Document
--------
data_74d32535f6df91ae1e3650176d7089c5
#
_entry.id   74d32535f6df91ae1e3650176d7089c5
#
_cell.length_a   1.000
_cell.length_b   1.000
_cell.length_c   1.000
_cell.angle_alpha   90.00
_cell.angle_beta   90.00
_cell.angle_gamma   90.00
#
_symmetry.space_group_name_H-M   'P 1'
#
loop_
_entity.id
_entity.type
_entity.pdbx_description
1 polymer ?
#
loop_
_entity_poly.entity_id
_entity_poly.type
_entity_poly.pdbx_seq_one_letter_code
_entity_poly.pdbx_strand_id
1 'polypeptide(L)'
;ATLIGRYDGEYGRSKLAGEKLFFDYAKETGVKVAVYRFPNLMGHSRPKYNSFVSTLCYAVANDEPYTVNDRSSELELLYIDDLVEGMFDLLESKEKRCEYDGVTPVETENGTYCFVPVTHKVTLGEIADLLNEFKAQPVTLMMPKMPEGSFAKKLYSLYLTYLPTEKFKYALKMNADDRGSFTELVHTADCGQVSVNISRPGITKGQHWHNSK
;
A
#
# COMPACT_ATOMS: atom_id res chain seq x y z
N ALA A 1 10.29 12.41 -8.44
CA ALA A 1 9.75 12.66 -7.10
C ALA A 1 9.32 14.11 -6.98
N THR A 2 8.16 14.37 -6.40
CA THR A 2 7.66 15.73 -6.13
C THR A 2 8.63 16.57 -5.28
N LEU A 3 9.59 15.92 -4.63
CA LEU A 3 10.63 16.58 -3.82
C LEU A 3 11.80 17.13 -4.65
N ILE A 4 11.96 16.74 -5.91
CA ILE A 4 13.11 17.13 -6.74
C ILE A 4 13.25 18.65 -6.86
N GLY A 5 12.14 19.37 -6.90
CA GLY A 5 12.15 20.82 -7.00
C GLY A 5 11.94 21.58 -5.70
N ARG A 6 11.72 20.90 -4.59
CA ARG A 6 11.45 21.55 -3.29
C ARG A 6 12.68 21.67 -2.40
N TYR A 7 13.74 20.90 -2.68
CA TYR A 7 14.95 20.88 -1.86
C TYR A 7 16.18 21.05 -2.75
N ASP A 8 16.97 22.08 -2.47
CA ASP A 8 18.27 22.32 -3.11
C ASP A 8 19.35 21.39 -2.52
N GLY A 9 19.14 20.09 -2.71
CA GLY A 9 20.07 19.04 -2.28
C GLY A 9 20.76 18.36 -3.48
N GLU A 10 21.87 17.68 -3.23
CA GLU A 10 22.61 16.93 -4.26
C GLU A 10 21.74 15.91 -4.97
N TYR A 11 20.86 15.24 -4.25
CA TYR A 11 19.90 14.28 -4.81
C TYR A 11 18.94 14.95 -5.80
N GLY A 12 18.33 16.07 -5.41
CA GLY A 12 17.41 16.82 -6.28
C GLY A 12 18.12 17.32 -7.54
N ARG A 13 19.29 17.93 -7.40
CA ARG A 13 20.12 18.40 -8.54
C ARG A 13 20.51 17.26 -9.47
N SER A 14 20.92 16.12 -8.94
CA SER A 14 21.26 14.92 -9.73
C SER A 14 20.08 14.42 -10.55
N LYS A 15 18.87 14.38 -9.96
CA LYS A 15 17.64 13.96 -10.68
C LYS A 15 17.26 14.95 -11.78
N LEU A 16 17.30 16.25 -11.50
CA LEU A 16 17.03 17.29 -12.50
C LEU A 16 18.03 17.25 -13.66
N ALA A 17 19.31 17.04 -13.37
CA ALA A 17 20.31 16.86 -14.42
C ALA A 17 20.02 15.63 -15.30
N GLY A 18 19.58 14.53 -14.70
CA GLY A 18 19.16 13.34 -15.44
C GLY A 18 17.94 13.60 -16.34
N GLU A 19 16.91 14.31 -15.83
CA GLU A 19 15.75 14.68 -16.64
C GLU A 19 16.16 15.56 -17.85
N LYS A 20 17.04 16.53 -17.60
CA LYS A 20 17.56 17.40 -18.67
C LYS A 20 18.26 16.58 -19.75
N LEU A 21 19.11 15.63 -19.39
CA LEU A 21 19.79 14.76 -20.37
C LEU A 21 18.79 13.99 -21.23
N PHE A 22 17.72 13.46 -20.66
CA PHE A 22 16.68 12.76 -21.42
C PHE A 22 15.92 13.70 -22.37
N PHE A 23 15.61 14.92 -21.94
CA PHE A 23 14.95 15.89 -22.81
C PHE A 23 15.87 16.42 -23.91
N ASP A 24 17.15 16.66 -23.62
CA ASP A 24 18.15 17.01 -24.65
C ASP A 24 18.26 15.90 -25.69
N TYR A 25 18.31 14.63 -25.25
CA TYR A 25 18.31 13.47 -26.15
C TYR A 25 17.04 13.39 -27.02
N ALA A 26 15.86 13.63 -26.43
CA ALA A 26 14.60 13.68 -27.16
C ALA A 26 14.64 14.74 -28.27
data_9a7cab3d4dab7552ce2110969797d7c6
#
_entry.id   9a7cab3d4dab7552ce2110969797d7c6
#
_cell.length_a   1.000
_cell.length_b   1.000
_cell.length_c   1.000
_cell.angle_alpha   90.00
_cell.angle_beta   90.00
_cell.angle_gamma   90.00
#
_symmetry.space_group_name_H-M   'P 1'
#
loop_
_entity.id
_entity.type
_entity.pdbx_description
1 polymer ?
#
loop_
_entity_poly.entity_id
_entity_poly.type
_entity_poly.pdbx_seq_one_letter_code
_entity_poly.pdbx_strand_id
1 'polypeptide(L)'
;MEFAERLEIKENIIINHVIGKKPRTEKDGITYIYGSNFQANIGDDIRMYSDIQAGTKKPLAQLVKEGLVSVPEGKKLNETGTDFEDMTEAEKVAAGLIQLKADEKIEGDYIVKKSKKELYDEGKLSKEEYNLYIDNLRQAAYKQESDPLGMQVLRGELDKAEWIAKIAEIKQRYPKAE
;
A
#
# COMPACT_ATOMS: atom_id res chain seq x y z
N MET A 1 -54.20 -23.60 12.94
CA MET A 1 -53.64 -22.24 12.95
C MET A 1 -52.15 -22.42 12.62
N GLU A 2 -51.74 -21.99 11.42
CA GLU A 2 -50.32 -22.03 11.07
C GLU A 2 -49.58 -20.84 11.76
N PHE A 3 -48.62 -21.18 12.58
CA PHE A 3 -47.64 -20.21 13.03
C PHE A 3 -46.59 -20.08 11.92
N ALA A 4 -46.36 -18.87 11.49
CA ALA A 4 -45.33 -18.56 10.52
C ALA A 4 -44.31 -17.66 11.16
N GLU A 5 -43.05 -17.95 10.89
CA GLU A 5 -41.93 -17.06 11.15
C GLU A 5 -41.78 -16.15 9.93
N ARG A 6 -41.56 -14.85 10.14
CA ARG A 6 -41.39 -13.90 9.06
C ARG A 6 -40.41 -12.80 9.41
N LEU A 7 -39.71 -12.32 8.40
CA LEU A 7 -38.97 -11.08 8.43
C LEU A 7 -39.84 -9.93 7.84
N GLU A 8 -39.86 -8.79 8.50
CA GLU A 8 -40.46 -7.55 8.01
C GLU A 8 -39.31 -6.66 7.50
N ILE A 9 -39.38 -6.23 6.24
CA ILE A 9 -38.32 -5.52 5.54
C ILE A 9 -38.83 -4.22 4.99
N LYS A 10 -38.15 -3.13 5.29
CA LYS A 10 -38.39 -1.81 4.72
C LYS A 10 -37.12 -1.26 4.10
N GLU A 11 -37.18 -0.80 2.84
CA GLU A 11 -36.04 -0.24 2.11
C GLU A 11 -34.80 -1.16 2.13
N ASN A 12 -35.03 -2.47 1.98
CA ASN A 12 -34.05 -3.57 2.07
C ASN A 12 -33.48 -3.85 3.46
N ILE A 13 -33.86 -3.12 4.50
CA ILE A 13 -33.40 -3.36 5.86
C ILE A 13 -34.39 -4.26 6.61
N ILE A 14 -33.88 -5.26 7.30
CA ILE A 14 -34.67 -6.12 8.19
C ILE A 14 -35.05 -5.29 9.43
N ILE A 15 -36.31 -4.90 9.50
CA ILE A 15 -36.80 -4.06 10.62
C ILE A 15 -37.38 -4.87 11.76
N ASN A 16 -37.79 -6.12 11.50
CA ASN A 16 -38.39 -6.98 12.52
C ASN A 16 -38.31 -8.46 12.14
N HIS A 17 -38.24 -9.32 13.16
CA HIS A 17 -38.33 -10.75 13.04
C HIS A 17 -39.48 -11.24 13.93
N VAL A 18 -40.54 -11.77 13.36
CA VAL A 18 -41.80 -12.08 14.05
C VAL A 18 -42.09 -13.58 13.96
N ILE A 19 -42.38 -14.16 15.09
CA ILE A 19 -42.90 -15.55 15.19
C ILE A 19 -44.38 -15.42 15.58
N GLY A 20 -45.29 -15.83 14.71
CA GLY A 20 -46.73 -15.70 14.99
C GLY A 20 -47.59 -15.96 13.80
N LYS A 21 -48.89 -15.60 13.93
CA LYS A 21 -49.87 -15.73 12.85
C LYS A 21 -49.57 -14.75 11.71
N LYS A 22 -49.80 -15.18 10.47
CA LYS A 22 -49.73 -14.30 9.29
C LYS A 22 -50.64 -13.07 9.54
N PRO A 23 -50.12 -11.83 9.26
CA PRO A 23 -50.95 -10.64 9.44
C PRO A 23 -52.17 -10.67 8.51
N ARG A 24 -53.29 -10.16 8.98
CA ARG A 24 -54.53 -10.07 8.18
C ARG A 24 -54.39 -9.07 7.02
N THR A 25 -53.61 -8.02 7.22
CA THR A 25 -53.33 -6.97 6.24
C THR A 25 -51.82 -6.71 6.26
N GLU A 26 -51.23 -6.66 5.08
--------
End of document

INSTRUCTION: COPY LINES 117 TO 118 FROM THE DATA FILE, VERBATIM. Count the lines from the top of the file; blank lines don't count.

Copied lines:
_cell.angle_beta   90.00
_cell.angle_gamma   90.00